Voluntary Simplicity: Toward a Way of Life That Is Outwardly Simple, Inwardly Rich
During the past year I've witnessed a number of families, couples, and individuals struggling to survive and or recover from the continuing economic storm. In all too many instances I've found myself comforting and supporting people who have lost their jobs, have had their standard of living substantially reduced, and who have lost their homes in some cases. A national survey conducted in 2009 found that "Individuals who are unemployed are four times as likely as those with jobs to report symptoms consistent with severe mental illness. Americans who experienced involuntary changes in their employment status, such as pay cuts or reduced hours, also are twice as likely to have these symptoms, even though they are employed full time..."
The lives of millions of Americans have been disrupted and "the unknown 'next chapter' seems the scariest of all" laments a middle aged professional who has been unemployed now for well over a year.
While it's all too true that the begining of these 'next' life chapters have all been highly distressing and anxiety provoking, I've been touched and encouraged as I've observed the unfolding of some very special'next chapters' - chapters that have led to loss in terms of reduced material wealth and yet have yielded significant personal growth and greater overall mental health.
Until recently our global economy produced more wealth than at any time in history and yet overall levels of happiness failed to rise, while the use of antidepressants increased substantially. Tragically, it appears that our material prosperity came at all too high a cost to the planet, her inhabitants, and to future generations.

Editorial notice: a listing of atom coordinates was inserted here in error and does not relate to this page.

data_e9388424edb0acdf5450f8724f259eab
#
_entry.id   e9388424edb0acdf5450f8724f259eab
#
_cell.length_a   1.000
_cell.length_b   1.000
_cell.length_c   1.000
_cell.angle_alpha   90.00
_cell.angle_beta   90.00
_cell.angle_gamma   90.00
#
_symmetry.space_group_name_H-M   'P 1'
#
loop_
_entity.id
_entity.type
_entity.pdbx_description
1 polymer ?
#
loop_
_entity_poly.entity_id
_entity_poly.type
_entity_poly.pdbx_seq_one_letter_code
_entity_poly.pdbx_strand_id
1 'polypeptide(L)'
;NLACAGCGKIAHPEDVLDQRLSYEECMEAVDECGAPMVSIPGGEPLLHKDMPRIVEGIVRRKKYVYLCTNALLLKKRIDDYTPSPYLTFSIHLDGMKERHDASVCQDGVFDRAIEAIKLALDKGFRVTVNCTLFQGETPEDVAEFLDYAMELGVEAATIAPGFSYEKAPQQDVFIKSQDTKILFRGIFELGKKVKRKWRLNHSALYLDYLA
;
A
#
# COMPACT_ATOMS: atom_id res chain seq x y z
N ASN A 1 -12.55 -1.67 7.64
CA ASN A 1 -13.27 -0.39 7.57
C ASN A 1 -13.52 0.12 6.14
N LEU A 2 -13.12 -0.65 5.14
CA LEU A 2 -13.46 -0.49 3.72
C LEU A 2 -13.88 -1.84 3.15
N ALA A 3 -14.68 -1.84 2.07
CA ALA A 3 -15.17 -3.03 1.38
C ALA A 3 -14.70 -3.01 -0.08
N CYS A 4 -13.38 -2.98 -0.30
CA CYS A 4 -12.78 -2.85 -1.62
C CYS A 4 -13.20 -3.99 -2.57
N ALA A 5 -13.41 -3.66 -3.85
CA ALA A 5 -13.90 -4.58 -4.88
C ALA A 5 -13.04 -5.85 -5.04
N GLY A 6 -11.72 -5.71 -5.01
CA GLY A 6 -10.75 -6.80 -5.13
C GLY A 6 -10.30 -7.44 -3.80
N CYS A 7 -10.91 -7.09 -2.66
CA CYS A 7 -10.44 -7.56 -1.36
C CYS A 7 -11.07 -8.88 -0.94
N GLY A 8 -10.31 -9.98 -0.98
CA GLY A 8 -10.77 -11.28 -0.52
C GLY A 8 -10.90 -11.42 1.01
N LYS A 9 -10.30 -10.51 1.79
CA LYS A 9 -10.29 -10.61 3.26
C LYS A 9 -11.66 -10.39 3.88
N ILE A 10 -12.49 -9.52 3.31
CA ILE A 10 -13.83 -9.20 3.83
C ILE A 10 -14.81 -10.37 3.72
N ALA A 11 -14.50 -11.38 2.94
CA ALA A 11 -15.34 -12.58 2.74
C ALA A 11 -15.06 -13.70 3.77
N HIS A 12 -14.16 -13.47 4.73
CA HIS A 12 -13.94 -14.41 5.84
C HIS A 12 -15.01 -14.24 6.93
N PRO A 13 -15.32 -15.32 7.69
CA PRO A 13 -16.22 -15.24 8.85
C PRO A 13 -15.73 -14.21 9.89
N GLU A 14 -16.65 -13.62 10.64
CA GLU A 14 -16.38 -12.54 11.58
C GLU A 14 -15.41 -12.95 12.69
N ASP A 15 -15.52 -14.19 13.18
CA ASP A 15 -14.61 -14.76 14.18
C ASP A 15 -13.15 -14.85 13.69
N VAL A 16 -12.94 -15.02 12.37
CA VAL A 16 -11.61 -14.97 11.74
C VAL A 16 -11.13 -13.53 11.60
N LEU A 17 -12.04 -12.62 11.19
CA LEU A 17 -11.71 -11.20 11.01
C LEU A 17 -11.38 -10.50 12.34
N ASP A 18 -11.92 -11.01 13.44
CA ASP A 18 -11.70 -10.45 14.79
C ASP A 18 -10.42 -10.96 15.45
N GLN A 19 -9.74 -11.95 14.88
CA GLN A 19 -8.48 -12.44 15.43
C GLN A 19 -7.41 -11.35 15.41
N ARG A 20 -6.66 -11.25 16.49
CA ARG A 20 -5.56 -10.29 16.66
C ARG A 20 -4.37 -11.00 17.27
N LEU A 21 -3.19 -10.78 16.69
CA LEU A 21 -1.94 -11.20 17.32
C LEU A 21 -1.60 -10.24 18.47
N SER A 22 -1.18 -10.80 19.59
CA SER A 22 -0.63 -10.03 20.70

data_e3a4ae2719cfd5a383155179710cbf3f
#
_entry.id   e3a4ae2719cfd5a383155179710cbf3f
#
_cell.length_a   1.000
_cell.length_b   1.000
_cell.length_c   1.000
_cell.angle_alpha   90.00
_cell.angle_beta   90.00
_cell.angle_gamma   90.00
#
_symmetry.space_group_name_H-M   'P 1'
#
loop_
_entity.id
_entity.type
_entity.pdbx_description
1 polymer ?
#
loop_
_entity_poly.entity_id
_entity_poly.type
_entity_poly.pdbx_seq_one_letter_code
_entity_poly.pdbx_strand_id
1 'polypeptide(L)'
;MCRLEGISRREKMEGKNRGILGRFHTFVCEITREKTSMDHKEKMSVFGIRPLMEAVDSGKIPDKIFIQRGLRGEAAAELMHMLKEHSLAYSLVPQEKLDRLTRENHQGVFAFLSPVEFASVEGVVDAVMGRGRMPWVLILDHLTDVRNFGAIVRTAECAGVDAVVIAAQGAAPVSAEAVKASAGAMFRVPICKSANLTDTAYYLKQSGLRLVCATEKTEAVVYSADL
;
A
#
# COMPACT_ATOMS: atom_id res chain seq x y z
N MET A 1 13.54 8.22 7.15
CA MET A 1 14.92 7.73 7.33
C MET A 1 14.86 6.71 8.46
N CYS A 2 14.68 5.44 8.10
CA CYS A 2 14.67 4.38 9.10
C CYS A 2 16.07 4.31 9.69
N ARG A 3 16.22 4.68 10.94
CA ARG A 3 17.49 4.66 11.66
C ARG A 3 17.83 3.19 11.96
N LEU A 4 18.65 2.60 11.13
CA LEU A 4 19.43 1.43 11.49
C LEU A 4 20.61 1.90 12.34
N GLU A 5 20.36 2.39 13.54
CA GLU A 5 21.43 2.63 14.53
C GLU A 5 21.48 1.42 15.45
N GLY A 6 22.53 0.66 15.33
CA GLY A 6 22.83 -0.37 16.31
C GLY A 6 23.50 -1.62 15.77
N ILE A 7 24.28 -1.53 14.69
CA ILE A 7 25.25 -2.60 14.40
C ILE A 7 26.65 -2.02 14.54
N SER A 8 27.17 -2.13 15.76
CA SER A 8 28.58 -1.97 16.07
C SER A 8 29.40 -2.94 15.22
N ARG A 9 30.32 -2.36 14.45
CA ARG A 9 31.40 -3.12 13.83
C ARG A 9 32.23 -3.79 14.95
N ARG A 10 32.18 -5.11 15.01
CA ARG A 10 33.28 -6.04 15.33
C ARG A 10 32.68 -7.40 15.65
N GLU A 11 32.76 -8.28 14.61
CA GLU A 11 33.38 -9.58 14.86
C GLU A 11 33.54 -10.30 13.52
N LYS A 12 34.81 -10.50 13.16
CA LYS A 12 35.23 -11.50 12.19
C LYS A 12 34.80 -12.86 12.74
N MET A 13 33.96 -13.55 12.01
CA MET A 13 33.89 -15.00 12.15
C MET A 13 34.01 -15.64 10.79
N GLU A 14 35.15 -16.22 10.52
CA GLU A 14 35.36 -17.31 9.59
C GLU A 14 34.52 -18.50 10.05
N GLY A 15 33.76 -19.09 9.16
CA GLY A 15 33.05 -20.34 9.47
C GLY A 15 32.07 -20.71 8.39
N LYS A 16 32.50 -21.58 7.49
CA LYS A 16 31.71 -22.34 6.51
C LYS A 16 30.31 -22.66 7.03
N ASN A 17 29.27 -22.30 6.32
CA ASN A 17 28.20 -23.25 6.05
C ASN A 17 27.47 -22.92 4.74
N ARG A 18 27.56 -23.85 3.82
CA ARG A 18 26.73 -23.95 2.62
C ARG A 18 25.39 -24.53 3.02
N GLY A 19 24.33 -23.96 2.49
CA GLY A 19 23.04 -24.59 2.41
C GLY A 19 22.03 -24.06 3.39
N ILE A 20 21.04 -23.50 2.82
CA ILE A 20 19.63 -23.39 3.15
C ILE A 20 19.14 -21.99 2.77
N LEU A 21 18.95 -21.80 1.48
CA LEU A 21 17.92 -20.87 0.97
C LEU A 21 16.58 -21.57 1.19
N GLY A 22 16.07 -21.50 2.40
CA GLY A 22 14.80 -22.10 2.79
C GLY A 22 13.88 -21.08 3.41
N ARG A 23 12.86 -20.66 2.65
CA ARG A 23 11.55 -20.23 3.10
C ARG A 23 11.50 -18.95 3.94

Author of "Prosperity Without Growth," Tim Jackson, connects the economic crash to a world view that led to far too many of us “Spending money we don’t have, on things that we don’t need, to make impressions that don’t last, on people we don’t care about,” and encourages us to use this current economic crisis to dramatically shift our value systems and engage in life styles that promote far greater well-being and true prosperity. In a review of his book, EarthScan: Publishing for a Sustainable Future
affirmed, "The book opens up dialogue on the most urgent task of our times—the challenge of a new prosperity encompassing our ability to flourish as human beings—within the ecological limits of a finite planet."
As a therapist and grandmother, I am grateful to those who are offering us healthy alternatives to a currently toxic economic system.
I've been tremendously impressed by a social movement that has been identified as "voluntary simplicity" and have altered my own life as I've continued to learn from it. Author of "Voluntary Simplicity" and one of the most respected leaders of the movement, Duane Elgin, describes voluntary simplicity as "living in a way what is outwardly simple and inwardly rich. This way of life embraces frugality of consumption, a strong sense of environmental urgency, a desire to return to living and working environments which are of a more human scale, and an intention to realize our higher human potential — both psychological and spiritual — in community with others..."
Following are some links to a few voluntary simplicity resources.
Simple Living Net
Choosing Voluntary Simplicity
Mother Earth News
Take Back Your Time